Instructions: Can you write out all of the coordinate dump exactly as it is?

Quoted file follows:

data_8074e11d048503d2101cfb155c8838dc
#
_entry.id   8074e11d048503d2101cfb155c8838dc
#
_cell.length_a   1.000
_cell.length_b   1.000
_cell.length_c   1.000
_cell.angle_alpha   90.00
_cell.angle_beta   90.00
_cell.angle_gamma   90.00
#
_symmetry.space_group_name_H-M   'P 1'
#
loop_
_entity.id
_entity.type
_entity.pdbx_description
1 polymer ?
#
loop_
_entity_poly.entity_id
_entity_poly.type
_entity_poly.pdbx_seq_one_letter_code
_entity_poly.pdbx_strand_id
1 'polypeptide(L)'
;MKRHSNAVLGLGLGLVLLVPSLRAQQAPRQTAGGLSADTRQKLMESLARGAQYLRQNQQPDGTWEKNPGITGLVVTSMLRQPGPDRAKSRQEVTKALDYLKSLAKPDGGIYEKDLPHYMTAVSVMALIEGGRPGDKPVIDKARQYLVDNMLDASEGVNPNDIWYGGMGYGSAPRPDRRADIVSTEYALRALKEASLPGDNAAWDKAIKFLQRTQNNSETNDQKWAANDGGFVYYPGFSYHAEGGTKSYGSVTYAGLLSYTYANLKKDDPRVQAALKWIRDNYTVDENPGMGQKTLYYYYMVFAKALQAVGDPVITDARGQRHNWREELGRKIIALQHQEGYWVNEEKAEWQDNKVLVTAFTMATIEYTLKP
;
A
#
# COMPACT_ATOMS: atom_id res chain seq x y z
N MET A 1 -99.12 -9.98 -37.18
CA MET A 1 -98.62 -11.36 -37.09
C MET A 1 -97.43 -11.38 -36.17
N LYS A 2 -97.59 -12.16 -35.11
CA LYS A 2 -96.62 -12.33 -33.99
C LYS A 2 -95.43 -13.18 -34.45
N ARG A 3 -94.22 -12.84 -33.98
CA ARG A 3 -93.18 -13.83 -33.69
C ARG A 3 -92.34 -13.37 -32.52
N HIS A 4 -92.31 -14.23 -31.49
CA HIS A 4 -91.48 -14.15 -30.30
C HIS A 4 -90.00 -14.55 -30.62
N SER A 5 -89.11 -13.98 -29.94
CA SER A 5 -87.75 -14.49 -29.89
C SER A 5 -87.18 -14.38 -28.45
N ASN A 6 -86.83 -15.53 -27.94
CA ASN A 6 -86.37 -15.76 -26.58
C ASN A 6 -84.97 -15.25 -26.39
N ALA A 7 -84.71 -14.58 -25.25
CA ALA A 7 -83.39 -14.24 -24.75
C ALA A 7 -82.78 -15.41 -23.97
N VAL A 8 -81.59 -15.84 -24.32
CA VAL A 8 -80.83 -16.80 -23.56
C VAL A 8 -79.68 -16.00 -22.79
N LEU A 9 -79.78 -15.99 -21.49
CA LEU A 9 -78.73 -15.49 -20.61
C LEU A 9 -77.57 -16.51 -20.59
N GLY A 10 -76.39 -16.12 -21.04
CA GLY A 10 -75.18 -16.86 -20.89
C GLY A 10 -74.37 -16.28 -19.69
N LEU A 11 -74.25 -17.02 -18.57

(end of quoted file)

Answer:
data_8074e11d048503d2101cfb155c8838dc
#
_entry.id   8074e11d048503d2101cfb155c8838dc
#
_cell.length_a   1.000
_cell.length_b   1.000
_cell.length_c   1.000
_cell.angle_alpha   90.00
_cell.angle_beta   90.00
_cell.angle_gamma   90.00
#
_symmetry.space_group_name_H-M   'P 1'
#
loop_
_entity.id
_entity.type
_entity.pdbx_description
1 polymer ?
#
loop_
_entity_poly.entity_id
_entity_poly.type
_entity_poly.pdbx_seq_one_letter_code
_entity_poly.pdbx_strand_id
1 'polypeptide(L)'
;MKRHSNAVLGLGLGLVLLVPSLRAQQAPRQTAGGLSADTRQKLMESLARGAQYLRQNQQPDGTWEKNPGITGLVVTSMLRQPGPDRAKSRQEVTKALDYLKSLAKPDGGIYEKDLPHYMTAVSVMALIEGGRPGDKPVIDKARQYLVDNMLDASEGVNPNDIWYGGMGYGSAPRPDRRADIVSTEYALRALKEASLPGDNAAWDKAIKFLQRTQNNSETNDQKWAANDGGFVYYPGFSYHAEGGTKSYGSVTYAGLLSYTYANLKKDDPRVQAALKWIRDNYTVDENPGMGQKTLYYYYMVFAKALQAVGDPVITDARGQRHNWREELGRKIIALQHQEGYWVNEEKAEWQDNKVLVTAFTMATIEYTLKP
;
A
#
# COMPACT_ATOMS: atom_id res chain seq x y z
N MET A 1 -99.12 -9.98 -37.18
CA MET A 1 -98.62 -11.36 -37.09
C MET A 1 -97.43 -11.38 -36.17
N LYS A 2 -97.59 -12.16 -35.11
CA LYS A 2 -96.62 -12.33 -33.99
C LYS A 2 -95.43 -13.18 -34.45
N ARG A 3 -94.22 -12.84 -33.98
CA ARG A 3 -93.18 -13.83 -33.69
C ARG A 3 -92.34 -13.37 -32.52
N HIS A 4 -92.31 -14.23 -31.49
CA HIS A 4 -91.48 -14.15 -30.30
C HIS A 4 -90.00 -14.55 -30.62
N SER A 5 -89.11 -13.98 -29.94
CA SER A 5 -87.75 -14.49 -29.89
C SER A 5 -87.18 -14.38 -28.45
N ASN A 6 -86.83 -15.53 -27.94
CA ASN A 6 -86.37 -15.76 -26.58
C ASN A 6 -84.97 -15.25 -26.39
N ALA A 7 -84.71 -14.58 -25.25
CA ALA A 7 -83.39 -14.24 -24.75
C ALA A 7 -82.78 -15.41 -23.97
N VAL A 8 -81.59 -15.84 -24.32
CA VAL A 8 -80.83 -16.80 -23.56
C VAL A 8 -79.68 -16.00 -22.79
N LEU A 9 -79.78 -15.99 -21.49
CA LEU A 9 -78.73 -15.49 -20.61
C LEU A 9 -77.57 -16.51 -20.59
N GLY A 10 -76.39 -16.12 -21.04
CA GLY A 10 -75.18 -16.86 -20.89
C GLY A 10 -74.37 -16.28 -19.69
N LEU A 11 -74.25 -17.02 -18.57